POEM FROM SOMEONE ELSE

those were blank months
I stayed inside, walked my roommate’s dog
made puzzles on the coffee table
washed my hands every two minutes

I knew you’d gone up north
heard that though I wished I hadn’t
tried not to think of the minute
I’d known you and what that had meant to me

on the street alone I stepped off the curb
to give strangers wide berths
kept my head down or turned to exhale
when traffic made that impossible

I rode my bicycle as far as it would take me
out over the bridge and back
to feel like I was doing something
knowing I would pass your empty house along the way

I imagined all kinds of scenarios
but in the end I thought it best I didn’t know
knowing eats you, whoever you are
best to keep things empty

coming back over the bridge
the river and its tailings, its dip, its drama
I was suspicious—
I didn’t want any part of it to enter in

Saw a woman fall in the park. Took her a long while to get up again. Where I was sitting a little dog in a vest was doing the rounds, yapping at intruders. When his owner called him back he turned to her, skeptically. “He thinks this is his territory,” she explained. 

You said you thought we didn’t work. But first you made such a big deal out of it being something you thought I could work out. Said you were hopeful for the change, wondered what things might be like—even for us, a year from the end. “You’ll move on quickly,” you said. “For me, it will be a while.” 

The walls that you put up—telling me that I had to accept that I hadn’t been hurt in the way that I had been hurt. Months of knowing you were dating someone else. All the little ways you mingled us together, the things you told me that I wish I could forget, even when you knew I was working for you and no one else. 

Maybe you knew you were coming back—that there was something lacking in him, at least then.

But I wasn’t where you were.

Anger grew over me, like briars over fallen trees. And we couldn’t cut it away.

I know you were angry, too. That’s why you thought my bringing it up, in any way, was an attack on you. But it was something that had happened to me, that you wanted to pretend hadn’t happened.

I sometimes wonder how much of that resistance was your guilt speaking back.

We will never know.

Now you’d rather hold me like a sweet dream that turned bad. A distant one.

Coming back across Bloor. Waiting at the light to cross into residential streets. What strange heaviness, what strange dreams. Endless wandering—masks and no masks. We keep leaving them behind, in cramped rooms—we’re in the nearly abandoned lowest floor of some large commercial space, where there is a bar and a coffee shop. Beds on tables. Someone who didn’t want to speak to me—they felt vulnerable because of how things left off. “You have been changed by this.” “It’s opened me up.” Confessions of love. Scrambling in the basement. I can think of many interpretations, contradictory ones. I don’t know what any of it means. Nothing means anything.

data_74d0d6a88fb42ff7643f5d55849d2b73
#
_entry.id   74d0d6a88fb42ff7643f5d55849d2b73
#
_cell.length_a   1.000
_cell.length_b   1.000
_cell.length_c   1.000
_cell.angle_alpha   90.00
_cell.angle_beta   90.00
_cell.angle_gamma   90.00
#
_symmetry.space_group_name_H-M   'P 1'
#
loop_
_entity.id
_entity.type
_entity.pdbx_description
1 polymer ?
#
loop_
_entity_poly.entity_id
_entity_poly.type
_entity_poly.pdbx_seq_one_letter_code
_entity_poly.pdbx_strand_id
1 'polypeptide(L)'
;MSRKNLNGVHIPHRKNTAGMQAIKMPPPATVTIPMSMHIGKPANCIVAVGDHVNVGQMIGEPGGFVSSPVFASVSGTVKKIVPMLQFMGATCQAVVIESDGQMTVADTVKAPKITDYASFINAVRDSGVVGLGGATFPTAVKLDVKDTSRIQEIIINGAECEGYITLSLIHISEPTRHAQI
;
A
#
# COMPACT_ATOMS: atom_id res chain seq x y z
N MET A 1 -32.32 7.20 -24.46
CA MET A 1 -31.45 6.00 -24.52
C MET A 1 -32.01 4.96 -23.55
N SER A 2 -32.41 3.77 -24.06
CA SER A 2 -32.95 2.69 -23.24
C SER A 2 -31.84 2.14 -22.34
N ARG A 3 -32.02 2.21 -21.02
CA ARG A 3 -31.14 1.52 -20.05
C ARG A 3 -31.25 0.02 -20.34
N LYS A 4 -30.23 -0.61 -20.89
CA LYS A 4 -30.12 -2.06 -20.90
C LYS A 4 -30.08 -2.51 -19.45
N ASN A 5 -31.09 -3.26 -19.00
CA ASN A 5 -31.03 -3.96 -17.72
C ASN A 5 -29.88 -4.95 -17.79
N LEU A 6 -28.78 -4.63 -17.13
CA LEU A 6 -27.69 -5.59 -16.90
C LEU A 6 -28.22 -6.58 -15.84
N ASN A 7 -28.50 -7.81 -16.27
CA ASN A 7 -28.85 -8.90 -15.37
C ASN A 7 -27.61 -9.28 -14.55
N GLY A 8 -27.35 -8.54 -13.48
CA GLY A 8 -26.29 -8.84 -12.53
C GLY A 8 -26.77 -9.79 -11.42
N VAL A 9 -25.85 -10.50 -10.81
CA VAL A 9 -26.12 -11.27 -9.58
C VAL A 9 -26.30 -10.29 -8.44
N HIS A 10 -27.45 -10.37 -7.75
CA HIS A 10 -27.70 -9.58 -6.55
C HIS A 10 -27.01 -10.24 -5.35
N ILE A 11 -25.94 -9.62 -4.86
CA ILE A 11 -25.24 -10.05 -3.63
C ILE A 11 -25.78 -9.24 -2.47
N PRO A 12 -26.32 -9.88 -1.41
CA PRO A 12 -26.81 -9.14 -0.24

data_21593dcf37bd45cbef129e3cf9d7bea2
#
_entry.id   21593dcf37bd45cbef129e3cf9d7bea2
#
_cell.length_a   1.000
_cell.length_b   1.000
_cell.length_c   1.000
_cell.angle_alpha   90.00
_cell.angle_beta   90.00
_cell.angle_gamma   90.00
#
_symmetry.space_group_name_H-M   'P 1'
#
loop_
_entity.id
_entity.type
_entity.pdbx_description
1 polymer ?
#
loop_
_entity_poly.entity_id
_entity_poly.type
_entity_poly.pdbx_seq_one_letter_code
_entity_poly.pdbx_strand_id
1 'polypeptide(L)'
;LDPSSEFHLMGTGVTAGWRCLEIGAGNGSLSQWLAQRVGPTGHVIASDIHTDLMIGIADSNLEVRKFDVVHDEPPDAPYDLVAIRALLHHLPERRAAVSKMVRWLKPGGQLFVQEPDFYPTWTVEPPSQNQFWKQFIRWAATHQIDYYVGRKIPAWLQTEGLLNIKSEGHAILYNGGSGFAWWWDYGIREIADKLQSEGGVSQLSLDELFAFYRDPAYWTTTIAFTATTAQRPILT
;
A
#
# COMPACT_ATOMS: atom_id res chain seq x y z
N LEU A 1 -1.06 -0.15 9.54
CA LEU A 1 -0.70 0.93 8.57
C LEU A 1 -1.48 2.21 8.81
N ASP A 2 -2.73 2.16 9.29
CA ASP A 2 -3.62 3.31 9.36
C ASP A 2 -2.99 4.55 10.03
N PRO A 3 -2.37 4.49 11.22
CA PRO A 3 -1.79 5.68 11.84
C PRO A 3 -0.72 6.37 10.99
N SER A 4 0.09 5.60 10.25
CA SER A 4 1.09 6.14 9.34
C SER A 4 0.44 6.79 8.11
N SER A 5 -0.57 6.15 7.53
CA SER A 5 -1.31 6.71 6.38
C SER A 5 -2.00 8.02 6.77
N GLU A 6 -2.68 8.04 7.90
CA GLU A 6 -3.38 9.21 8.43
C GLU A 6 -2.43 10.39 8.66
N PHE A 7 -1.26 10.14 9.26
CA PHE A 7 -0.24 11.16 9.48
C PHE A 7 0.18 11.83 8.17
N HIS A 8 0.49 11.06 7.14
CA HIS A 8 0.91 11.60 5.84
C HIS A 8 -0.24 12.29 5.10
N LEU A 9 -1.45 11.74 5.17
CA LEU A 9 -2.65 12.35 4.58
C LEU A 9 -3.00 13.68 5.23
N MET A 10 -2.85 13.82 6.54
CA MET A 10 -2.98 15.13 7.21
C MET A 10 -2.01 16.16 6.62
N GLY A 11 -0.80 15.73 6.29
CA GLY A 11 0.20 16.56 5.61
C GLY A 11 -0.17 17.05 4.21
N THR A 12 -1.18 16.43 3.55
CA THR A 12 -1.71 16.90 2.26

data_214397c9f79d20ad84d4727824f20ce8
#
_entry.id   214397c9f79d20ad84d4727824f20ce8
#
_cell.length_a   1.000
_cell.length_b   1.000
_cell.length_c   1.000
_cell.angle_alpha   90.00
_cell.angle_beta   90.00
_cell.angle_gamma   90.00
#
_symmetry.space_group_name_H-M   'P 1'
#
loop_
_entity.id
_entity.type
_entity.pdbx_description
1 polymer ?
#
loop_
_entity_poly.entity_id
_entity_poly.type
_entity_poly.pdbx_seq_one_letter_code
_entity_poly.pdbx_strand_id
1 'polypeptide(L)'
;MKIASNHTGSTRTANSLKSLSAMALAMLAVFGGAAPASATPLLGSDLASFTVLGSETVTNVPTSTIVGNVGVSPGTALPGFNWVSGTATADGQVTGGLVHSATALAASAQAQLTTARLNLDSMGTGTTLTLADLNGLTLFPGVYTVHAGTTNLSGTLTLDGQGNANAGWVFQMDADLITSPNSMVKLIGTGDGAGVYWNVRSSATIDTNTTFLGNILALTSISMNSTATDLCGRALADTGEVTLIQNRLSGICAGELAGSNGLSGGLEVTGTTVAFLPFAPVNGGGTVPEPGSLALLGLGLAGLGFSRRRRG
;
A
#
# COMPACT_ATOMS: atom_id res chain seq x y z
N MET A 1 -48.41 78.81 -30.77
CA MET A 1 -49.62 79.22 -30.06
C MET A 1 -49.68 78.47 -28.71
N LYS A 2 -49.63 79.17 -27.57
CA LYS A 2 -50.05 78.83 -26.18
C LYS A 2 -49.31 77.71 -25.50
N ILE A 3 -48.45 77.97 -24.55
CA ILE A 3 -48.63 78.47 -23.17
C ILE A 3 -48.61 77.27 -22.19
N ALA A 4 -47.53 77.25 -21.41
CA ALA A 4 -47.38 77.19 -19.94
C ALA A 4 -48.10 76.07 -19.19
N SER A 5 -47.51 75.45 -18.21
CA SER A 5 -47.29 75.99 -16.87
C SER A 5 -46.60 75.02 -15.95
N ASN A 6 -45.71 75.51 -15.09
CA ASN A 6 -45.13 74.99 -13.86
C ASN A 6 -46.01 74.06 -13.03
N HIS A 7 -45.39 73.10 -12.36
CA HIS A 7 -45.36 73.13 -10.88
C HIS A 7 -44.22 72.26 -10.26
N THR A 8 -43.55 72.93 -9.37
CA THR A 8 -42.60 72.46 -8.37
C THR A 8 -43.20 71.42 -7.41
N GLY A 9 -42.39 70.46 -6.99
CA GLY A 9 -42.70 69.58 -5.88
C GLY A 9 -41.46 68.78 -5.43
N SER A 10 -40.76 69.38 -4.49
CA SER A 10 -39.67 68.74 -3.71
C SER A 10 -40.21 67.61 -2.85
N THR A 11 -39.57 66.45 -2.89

ODE TO EAR WAX

Imagined always as a golden current
incompletely smeared round the rim of the external
auditory canal, a rich brown paste impeding
entrance of foreign objects—but as with human blood
which I was surprised long ago to learn may be of many different hues
until it hits the air, it is impossible to say with 
any confidence what happens in that dark place
where we can’t see inside. When I was in high school 
my brother and my father had theirs candled—someone lit a wick
and in time the wax ran hot and wet, puddling out. 
Saw this wick always as a generous cone, running evenly down
to their patient match heads, wedged in the ear’s entrance, though I never 
looked it up. I know of course that there are cameras
and instruments, external bodies that might be introduced
to chart the course of the canal up close, view
the golden river’s progress. But I don’t count any of that—
how do we not know that when something is inserted it is not changed? 
The body and its hidden circuitry is ever
more mystical than we can ever see. When the results of the ear candling
were poured out in front of them, both my father and brother
reported finding one long-dead insect drowned in the ear’s sticky honey,
a lady bug in one and in the other something
I now forget—perhaps another lady bug, as one year
they flooded us, animated an entire exterior wall, indoors buzzed from 
lamp to lamp as we watched TV—or maybe 
nothing, just more wax, enough of it poured out 
to be its own insect, its own impediment, a foreign object
the body made for itself and no one else

SPRING

morning the sidewalks still slick with ice
ice thin as cellophane

by noon pitted concrete waxes with tulips
each year opening more of its pebbled surface

shocked by the way the world is bare
wearing mask on mask on mask

don’t mind the rain, what an intimacy
cracking the umbrella’s delicate arms 

finally something happens

the king descends the stairs
“today that would be impossible”
a market without a head

house prices on Degrassi St
rivers sealed with concrete
without knowing the language

fluent and non-fluent aphasia
pinched nerve from sleepless nights
cracked shutters and peeling paint

Canada kills ambition:
how many ways can you intimidate
awake at dawn with stress